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As they jump through a difficult re-enrollment process, 147,000 Medicaid members have been caught outside coordinated care organizations with little access to care, which could cause the state and CCOs to lose $200 million per year in Medicaid funding, mostly from federal sources.

The Oregon Health Authority’s Medicaid renewal plan is marooning recipients for weeks or months in a separate system outside the state’s coordinated care organizations, limiting members access to care and keeping funds away from the local CCOs, in an arrangement that is drawing criticism from sta

May 22 2017
Proposals submitted this week would have rates climb as much as 20.7 percent on the individual marketplace, with nearly all silver-level plans now costing over $400 per month. Small businesses face smaller increases of 2 percent to 8.5 percent, with most small group plans still below $400 per member per month.

Uncertainty in the insurance industry is again pushing up the cost of health coverage for individuals and small businesses, according to rate requests submitted to the Oregon Department of Consumer and Business Services this week.

May 17 2017
Oregon Health Authority Director Lynne Saxton said the state does have approval of the federal government for its haphazard re-enrollment process, which should be finished by the end of summer. But new deadlines from the governor merely affirm the schedule Saxton has outlined.

Democratic Gov.

House Joint Resolution 32 would send voters voters a measure limiting donations from publicly financed companies to political candidates to $500 per politician. The measure was put forward the same day that Greenlick’s HB 2122 was pulled from the House floor under pressure from Medicaid providers, who have spent heavily on legislative campaigns.

Rep. Mitch Greenlick, D-Portland, has drafted a ballot referendum that would limit political donations to $500 from any organization that gets more than half of its funding from public sources.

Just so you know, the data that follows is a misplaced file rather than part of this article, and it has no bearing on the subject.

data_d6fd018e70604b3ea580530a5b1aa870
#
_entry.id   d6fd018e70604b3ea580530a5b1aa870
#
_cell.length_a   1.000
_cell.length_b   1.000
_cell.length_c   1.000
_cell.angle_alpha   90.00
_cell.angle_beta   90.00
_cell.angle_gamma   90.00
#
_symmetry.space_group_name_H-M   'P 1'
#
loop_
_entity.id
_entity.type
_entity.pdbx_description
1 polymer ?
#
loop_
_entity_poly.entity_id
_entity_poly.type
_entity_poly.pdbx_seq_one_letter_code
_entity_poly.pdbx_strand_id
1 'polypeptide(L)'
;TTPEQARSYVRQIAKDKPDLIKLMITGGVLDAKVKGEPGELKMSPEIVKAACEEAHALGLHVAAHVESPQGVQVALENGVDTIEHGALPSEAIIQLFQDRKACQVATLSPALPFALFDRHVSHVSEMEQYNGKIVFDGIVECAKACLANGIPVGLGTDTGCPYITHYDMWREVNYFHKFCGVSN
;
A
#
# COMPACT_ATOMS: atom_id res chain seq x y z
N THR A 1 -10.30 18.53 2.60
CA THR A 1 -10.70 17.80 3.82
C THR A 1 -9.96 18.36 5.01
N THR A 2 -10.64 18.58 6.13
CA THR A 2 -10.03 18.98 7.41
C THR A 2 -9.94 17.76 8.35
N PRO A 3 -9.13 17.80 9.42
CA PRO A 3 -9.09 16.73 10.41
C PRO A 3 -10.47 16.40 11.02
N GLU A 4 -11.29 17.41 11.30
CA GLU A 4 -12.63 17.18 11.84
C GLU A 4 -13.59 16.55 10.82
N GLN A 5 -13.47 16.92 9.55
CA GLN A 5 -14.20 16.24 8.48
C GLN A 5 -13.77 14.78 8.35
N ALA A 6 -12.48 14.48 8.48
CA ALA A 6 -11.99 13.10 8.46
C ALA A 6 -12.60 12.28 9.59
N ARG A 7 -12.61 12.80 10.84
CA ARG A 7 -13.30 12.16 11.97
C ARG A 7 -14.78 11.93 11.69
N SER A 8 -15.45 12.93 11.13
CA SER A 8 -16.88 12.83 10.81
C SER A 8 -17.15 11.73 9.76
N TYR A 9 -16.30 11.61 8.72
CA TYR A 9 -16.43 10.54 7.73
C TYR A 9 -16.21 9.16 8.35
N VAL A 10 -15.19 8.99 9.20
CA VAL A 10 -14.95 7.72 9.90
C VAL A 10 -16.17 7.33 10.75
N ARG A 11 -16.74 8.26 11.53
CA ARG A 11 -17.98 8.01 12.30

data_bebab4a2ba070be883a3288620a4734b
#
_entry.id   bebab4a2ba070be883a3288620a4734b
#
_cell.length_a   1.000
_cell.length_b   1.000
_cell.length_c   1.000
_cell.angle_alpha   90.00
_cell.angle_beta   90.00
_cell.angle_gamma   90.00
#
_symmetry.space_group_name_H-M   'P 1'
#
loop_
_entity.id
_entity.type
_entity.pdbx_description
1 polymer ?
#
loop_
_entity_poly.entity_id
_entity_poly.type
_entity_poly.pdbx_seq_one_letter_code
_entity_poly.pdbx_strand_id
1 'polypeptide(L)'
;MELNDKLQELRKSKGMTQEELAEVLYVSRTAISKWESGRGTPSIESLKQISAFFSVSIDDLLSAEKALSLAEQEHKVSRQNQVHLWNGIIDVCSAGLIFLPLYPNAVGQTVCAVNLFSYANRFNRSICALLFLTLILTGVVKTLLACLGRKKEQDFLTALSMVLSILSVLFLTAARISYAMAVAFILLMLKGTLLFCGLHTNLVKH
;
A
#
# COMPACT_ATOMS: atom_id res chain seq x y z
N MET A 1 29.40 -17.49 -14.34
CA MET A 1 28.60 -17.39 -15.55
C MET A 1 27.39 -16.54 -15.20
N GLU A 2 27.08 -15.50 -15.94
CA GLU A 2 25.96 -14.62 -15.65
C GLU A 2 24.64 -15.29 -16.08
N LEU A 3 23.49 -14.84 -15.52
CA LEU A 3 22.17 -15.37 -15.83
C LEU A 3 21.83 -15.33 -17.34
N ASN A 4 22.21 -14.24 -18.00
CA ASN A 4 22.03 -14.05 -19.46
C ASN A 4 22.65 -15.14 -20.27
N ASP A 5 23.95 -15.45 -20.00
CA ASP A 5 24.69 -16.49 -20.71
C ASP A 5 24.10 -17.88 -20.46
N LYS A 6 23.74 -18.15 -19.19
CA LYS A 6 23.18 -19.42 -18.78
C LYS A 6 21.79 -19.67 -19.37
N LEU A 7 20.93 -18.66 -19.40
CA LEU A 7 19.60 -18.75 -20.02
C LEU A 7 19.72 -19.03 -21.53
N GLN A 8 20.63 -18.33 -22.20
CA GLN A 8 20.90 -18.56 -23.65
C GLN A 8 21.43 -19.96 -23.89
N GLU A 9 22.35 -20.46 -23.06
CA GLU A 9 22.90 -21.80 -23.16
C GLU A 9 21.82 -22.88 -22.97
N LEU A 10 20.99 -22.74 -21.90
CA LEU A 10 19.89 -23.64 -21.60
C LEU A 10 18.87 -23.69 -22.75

The decision allows FamilyCare to move ahead with its claims regarding the inequitable and actuarially unsound rate setting process that has resulted in three consecutive years of operating deficits for the Portland-based Coordinated Care Organization.

A Marion County judge has denied the Oregon Health Authority’s  motions to dismiss the 2017 lawsuit filed by FamilyCare Health against OHA.

Only 15 percent of Oregon Health Plan income-based members have seamless coverage at renewal time. Rep. Cedric Hayden wants to pull enrollment from OHA and give it to DHS, and require that lapsed members be put immediately back into the CCO that was serving them.

Medicaid members must renew each year.

Hospitals should use their profits to supply housing, a 15-year veteran of the street newspaper movement told more than 100 people who attended an OHSU School of Public Health event, and some 3,000 others who watched online.

Last February, Cameron Foster and her four daughters found themselves homeless. A shelter for those fleeing domestic violence served as housing for the first three months.

Don’t miss this opportunity to learn how mental health and addiction funding could be impacted if the Affordable Care Act is repealed at our May 31 breakfast forum.

Even though the effort to repeal and replace the Affordable Care Act still needs to make its way through the U.S. Senate, the final version could have a huge impact on mental health and addiction services which are considered essential benefits that health insurers must cover.